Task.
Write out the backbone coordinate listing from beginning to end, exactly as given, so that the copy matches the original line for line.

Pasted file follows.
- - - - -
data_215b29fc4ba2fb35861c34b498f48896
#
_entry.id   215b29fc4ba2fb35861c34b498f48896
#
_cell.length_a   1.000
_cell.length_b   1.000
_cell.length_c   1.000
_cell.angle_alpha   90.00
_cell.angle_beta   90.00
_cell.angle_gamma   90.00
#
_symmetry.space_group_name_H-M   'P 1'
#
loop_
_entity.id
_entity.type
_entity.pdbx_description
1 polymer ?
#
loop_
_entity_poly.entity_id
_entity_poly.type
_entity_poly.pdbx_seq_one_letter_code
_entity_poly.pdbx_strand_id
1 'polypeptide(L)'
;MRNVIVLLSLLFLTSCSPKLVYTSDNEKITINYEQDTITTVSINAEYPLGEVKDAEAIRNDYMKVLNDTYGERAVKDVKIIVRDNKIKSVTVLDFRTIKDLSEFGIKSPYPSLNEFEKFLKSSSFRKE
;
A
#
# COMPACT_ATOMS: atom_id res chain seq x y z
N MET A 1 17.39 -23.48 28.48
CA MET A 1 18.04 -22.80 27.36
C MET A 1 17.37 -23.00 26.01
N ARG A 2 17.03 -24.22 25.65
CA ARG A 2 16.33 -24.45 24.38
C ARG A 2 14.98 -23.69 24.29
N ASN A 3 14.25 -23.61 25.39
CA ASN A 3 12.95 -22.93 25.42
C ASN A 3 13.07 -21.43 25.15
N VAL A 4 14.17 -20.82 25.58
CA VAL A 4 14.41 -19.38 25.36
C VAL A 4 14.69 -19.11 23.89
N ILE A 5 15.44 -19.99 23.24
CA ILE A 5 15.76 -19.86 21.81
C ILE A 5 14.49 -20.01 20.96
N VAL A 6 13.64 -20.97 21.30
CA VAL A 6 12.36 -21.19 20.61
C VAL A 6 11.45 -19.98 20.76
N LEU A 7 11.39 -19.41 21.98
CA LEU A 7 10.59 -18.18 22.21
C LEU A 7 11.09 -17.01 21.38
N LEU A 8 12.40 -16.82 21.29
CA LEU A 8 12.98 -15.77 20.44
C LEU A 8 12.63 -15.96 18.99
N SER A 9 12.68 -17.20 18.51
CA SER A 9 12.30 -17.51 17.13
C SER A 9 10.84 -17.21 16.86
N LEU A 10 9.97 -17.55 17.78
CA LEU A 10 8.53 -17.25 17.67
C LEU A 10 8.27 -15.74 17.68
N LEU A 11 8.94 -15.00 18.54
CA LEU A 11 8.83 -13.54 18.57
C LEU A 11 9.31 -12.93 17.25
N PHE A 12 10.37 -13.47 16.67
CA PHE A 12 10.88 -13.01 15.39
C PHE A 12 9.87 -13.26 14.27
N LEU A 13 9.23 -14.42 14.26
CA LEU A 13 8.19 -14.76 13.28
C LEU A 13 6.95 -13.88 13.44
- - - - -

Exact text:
data_215b29fc4ba2fb35861c34b498f48896
#
_entry.id   215b29fc4ba2fb35861c34b498f48896
#
_cell.length_a   1.000
_cell.length_b   1.000
_cell.length_c   1.000
_cell.angle_alpha   90.00
_cell.angle_beta   90.00
_cell.angle_gamma   90.00
#
_symmetry.space_group_name_H-M   'P 1'
#
loop_
_entity.id
_entity.type
_entity.pdbx_description
1 polymer ?
#
loop_
_entity_poly.entity_id
_entity_poly.type
_entity_poly.pdbx_seq_one_letter_code
_entity_poly.pdbx_strand_id
1 'polypeptide(L)'
;MRNVIVLLSLLFLTSCSPKLVYTSDNEKITINYEQDTITTVSINAEYPLGEVKDAEAIRNDYMKVLNDTYGERAVKDVKIIVRDNKIKSVTVLDFRTIKDLSEFGIKSPYPSLNEFEKFLKSSSFRKE
;
A
#
# COMPACT_ATOMS: atom_id res chain seq x y z
N MET A 1 17.39 -23.48 28.48
CA MET A 1 18.04 -22.80 27.36
C MET A 1 17.37 -23.00 26.01
N ARG A 2 17.03 -24.22 25.65
CA ARG A 2 16.33 -24.45 24.38
C ARG A 2 14.98 -23.69 24.29
N ASN A 3 14.25 -23.61 25.39
CA ASN A 3 12.95 -22.93 25.42
C ASN A 3 13.07 -21.43 25.15
N VAL A 4 14.17 -20.82 25.58
CA VAL A 4 14.41 -19.38 25.36
C VAL A 4 14.69 -19.11 23.89
N ILE A 5 15.44 -19.99 23.24
CA ILE A 5 15.76 -19.86 21.81
C ILE A 5 14.49 -20.01 20.96
N VAL A 6 13.64 -20.97 21.30
CA VAL A 6 12.36 -21.19 20.61
C VAL A 6 11.45 -19.98 20.76
N LEU A 7 11.39 -19.41 21.98
CA LEU A 7 10.59 -18.18 22.21
C LEU A 7 11.09 -17.01 21.38
N LEU A 8 12.40 -16.82 21.29
CA LEU A 8 12.98 -15.77 20.44
C LEU A 8 12.63 -15.96 18.99
N SER A 9 12.68 -17.20 18.51
CA SER A 9 12.30 -17.51 17.13
C SER A 9 10.84 -17.21 16.86
N LEU A 10 9.97 -17.55 17.78
CA LEU A 10 8.53 -17.25 17.67
C LEU A 10 8.27 -15.74 17.68
N LEU A 11 8.94 -15.00 18.54
CA LEU A 11 8.83 -13.54 18.57
C LEU A 11 9.31 -12.93 17.25
N PHE A 12 10.37 -13.47 16.67
CA PHE A 12 10.88 -13.01 15.39
C PHE A 12 9.87 -13.26 14.27
N LEU A 13 9.23 -14.42 14.26
CA LEU A 13 8.19 -14.76 13.28
C LEU A 13 6.95 -13.88 13.44